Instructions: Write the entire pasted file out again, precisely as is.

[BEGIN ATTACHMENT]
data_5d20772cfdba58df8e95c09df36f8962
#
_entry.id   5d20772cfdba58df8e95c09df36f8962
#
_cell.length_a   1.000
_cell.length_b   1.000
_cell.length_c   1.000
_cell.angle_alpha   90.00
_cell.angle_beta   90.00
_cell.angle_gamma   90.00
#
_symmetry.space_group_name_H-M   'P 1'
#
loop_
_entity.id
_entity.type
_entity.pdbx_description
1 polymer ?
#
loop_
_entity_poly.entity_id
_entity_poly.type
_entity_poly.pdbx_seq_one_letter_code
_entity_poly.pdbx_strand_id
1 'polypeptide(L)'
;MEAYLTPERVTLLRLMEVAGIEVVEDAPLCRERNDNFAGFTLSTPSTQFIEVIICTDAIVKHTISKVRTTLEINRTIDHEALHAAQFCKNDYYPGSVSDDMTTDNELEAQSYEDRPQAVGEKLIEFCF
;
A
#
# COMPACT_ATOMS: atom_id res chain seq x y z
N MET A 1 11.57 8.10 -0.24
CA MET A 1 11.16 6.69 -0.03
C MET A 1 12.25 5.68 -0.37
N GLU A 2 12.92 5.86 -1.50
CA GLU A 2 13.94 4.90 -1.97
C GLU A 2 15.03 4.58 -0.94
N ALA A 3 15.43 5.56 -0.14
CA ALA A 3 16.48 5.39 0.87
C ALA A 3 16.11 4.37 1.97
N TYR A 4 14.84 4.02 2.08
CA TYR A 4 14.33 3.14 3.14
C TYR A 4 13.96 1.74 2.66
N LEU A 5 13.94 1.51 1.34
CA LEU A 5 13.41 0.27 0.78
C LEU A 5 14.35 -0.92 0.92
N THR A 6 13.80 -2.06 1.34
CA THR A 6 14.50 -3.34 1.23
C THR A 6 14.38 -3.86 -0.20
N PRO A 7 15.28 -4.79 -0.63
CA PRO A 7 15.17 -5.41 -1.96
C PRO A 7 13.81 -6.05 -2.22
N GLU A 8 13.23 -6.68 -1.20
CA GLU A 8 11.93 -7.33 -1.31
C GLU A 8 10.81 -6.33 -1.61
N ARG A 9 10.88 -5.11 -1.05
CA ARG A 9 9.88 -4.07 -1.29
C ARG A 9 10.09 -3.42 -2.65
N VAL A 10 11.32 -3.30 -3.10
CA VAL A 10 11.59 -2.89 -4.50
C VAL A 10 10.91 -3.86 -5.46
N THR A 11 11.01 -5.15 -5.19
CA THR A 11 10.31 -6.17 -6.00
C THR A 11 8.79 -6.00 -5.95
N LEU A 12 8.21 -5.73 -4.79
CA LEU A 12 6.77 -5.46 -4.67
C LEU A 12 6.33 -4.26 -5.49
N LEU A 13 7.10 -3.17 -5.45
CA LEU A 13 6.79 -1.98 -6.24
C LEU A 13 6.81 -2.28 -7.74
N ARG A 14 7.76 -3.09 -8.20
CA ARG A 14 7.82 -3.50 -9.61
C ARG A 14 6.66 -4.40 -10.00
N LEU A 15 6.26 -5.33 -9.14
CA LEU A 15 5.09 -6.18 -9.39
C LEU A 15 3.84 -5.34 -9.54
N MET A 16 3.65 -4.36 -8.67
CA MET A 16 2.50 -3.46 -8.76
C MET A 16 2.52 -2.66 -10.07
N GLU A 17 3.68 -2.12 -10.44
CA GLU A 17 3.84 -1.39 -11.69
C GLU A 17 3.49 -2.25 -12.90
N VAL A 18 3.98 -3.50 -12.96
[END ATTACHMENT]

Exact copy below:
data_5d20772cfdba58df8e95c09df36f8962
#
_entry.id   5d20772cfdba58df8e95c09df36f8962
#
_cell.length_a   1.000
_cell.length_b   1.000
_cell.length_c   1.000
_cell.angle_alpha   90.00
_cell.angle_beta   90.00
_cell.angle_gamma   90.00
#
_symmetry.space_group_name_H-M   'P 1'
#
loop_
_entity.id
_entity.type
_entity.pdbx_description
1 polymer ?
#
loop_
_entity_poly.entity_id
_entity_poly.type
_entity_poly.pdbx_seq_one_letter_code
_entity_poly.pdbx_strand_id
1 'polypeptide(L)'
;MEAYLTPERVTLLRLMEVAGIEVVEDAPLCRERNDNFAGFTLSTPSTQFIEVIICTDAIVKHTISKVRTTLEINRTIDHEALHAAQFCKNDYYPGSVSDDMTTDNELEAQSYEDRPQAVGEKLIEFCF
;
A
#
# COMPACT_ATOMS: atom_id res chain seq x y z
N MET A 1 11.57 8.10 -0.24
CA MET A 1 11.16 6.69 -0.03
C MET A 1 12.25 5.68 -0.37
N GLU A 2 12.92 5.86 -1.50
CA GLU A 2 13.94 4.90 -1.97
C GLU A 2 15.03 4.58 -0.94
N ALA A 3 15.43 5.56 -0.14
CA ALA A 3 16.48 5.39 0.87
C ALA A 3 16.11 4.37 1.97
N TYR A 4 14.84 4.02 2.08
CA TYR A 4 14.33 3.14 3.14
C TYR A 4 13.96 1.74 2.66
N LEU A 5 13.94 1.51 1.34
CA LEU A 5 13.41 0.27 0.78
C LEU A 5 14.35 -0.92 0.92
N THR A 6 13.80 -2.06 1.34
CA THR A 6 14.50 -3.34 1.23
C THR A 6 14.38 -3.86 -0.20
N PRO A 7 15.28 -4.79 -0.63
CA PRO A 7 15.17 -5.41 -1.96
C PRO A 7 13.81 -6.05 -2.22
N GLU A 8 13.23 -6.68 -1.20
CA GLU A 8 11.93 -7.33 -1.31
C GLU A 8 10.81 -6.33 -1.61
N ARG A 9 10.88 -5.11 -1.05
CA ARG A 9 9.88 -4.07 -1.29
C ARG A 9 10.09 -3.42 -2.65
N VAL A 10 11.32 -3.30 -3.10
CA VAL A 10 11.59 -2.89 -4.50
C VAL A 10 10.91 -3.86 -5.46
N THR A 11 11.01 -5.15 -5.19
CA THR A 11 10.31 -6.17 -6.00
C THR A 11 8.79 -6.00 -5.95
N LEU A 12 8.21 -5.73 -4.79
CA LEU A 12 6.77 -5.46 -4.67
C LEU A 12 6.33 -4.26 -5.49
N LEU A 13 7.10 -3.17 -5.45
CA LEU A 13 6.79 -1.98 -6.24
C LEU A 13 6.81 -2.28 -7.74
N ARG A 14 7.76 -3.09 -8.20
CA ARG A 14 7.82 -3.50 -9.61
C ARG A 14 6.66 -4.40 -10.00
N LEU A 15 6.26 -5.33 -9.14
CA LEU A 15 5.09 -6.18 -9.39
C LEU A 15 3.84 -5.34 -9.54
N MET A 16 3.65 -4.36 -8.67
CA MET A 16 2.50 -3.46 -8.76
C MET A 16 2.52 -2.66 -10.07
N GLU A 17 3.68 -2.12 -10.44
CA GLU A 17 3.84 -1.39 -11.69
C GLU A 17 3.49 -2.25 -12.90
N VAL A 18 3.98 -3.50 -12.96